Millville’s town hall will get a new vibe when local artist John Donato completes a mural in the meeting room in the coming weeks.
Donato had proposed several potential projects for the Town, which initially included a mural in the outer vestibule of the newly expanded town hall.
On Tuesday, June 12, the council voted unanimously to approve Donato’s proposed mural for the meeting room, at a cost of $11,500. The mural will be painted on sheets of PVC that will be mounted in the meeting room. It will have a three-dimensional feel, he said, and will portray a collage of items that, collectively, will tell the story of the town.
Donato told the council at its June 12 meeting that the PVC material will be more durable than drywall. Using the PVC panels also makes the mural more portable, he said.
“If you ever want to move it, just unscrew it and it comes right off,” he said. The panels are lightweight and yet the material is very strong. “As an investment, you’re really safeguarding the life of the mural” by putting it on panels rather than on the wall.
The final project is one of four options Donato had presented to the council.
Plans are for him to start work on it in late June or early July, according to Council Treasurer Susan Brewer, who, along with Councilman Peter Michel, met with Donato to discuss the various options, which ranged in price from $11,500 to $13,800.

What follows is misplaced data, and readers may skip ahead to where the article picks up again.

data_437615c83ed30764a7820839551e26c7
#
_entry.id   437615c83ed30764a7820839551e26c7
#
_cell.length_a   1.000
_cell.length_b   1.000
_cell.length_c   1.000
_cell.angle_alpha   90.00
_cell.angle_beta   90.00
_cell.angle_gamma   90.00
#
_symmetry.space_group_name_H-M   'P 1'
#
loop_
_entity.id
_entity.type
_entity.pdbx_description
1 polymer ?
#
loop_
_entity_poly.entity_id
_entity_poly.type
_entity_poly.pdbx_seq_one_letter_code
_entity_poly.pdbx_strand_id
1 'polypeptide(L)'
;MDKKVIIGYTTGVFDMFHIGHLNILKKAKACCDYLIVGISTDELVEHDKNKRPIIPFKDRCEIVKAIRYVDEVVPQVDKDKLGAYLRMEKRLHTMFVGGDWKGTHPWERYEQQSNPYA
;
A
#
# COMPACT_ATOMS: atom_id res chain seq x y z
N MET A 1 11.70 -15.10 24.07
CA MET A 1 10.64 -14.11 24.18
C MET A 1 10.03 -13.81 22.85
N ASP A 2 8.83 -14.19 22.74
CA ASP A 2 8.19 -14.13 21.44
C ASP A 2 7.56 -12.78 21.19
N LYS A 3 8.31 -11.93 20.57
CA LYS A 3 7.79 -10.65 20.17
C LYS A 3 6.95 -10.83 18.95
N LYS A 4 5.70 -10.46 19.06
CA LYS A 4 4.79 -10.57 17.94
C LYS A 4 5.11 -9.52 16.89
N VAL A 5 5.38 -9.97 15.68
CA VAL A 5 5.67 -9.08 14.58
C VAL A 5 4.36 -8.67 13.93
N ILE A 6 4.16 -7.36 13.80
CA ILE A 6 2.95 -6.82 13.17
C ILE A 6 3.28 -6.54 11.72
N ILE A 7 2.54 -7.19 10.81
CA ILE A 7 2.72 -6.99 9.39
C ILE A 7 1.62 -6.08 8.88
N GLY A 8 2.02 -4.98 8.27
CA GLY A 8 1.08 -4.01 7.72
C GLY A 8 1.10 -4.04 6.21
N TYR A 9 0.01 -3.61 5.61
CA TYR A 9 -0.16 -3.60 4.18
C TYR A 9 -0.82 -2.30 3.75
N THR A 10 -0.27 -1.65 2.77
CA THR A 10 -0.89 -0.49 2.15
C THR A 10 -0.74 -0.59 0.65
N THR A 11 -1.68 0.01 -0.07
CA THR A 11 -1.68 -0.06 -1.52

In other business, the council this week unanimously approved changes to language in the town ordinance on gross receipts tax.
The changes clarify that properties that are subject to the state lodging tax are exempt from the Town’s gross receipt tax. The new language also exempts vacant lots and changes “commercially zoned” to “commercially used” to clarify which properties are subject to the tax.
The council also discussed a proposal by Town Solicitor Seth Thompson to establish “community information sessions” that could be used by the Town to provide information on ongoing issues, and Town procedures and processes, as well as to address concerns brought to the council’s attention by members of the community.
By Kerin Magill